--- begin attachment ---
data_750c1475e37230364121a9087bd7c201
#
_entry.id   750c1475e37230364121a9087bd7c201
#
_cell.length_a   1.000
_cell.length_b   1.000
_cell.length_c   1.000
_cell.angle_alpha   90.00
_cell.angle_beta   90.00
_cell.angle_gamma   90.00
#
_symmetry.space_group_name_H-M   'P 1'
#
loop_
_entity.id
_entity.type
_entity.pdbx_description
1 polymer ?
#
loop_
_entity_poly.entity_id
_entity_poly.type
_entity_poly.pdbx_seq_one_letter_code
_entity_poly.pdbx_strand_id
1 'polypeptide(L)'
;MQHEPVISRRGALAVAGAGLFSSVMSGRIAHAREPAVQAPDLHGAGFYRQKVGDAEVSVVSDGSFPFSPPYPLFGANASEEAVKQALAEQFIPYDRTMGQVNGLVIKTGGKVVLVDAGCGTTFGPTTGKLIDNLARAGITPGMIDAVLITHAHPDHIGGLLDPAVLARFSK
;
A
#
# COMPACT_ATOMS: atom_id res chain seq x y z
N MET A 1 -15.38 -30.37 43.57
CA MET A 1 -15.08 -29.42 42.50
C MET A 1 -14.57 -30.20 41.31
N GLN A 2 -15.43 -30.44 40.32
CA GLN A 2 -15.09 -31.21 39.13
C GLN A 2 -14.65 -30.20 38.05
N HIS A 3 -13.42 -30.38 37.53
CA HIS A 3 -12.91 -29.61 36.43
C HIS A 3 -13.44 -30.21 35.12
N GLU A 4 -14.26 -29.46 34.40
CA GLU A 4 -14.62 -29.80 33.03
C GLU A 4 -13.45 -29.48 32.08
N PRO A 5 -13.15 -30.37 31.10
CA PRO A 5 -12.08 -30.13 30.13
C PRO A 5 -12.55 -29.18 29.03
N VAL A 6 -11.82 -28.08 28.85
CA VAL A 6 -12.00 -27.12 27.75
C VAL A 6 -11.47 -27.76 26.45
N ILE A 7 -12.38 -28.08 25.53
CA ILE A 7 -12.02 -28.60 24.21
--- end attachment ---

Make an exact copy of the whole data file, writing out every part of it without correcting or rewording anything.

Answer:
data_750c1475e37230364121a9087bd7c201
#
_entry.id   750c1475e37230364121a9087bd7c201
#
_cell.length_a   1.000
_cell.length_b   1.000
_cell.length_c   1.000
_cell.angle_alpha   90.00
_cell.angle_beta   90.00
_cell.angle_gamma   90.00
#
_symmetry.space_group_name_H-M   'P 1'
#
loop_
_entity.id
_entity.type
_entity.pdbx_description
1 polymer ?
#
loop_
_entity_poly.entity_id
_entity_poly.type
_entity_poly.pdbx_seq_one_letter_code
_entity_poly.pdbx_strand_id
1 'polypeptide(L)'
;MQHEPVISRRGALAVAGAGLFSSVMSGRIAHAREPAVQAPDLHGAGFYRQKVGDAEVSVVSDGSFPFSPPYPLFGANASEEAVKQALAEQFIPYDRTMGQVNGLVIKTGGKVVLVDAGCGTTFGPTTGKLIDNLARAGITPGMIDAVLITHAHPDHIGGLLDPAVLARFSK
;
A
#
# COMPACT_ATOMS: atom_id res chain seq x y z
N MET A 1 -15.38 -30.37 43.57
CA MET A 1 -15.08 -29.42 42.50
C MET A 1 -14.57 -30.20 41.31
N GLN A 2 -15.43 -30.44 40.32
CA GLN A 2 -15.09 -31.21 39.13
C GLN A 2 -14.65 -30.20 38.05
N HIS A 3 -13.42 -30.38 37.53
CA HIS A 3 -12.91 -29.61 36.43
C HIS A 3 -13.44 -30.21 35.12
N GLU A 4 -14.26 -29.46 34.40
CA GLU A 4 -14.62 -29.80 33.03
C GLU A 4 -13.45 -29.48 32.08
N PRO A 5 -13.15 -30.37 31.10
CA PRO A 5 -12.08 -30.13 30.13
C PRO A 5 -12.55 -29.18 29.03
N VAL A 6 -11.82 -28.08 28.85
CA VAL A 6 -12.00 -27.12 27.75
C VAL A 6 -11.47 -27.76 26.45
N ILE A 7 -12.38 -28.08 25.53
CA ILE A 7 -12.02 -28.60 24.21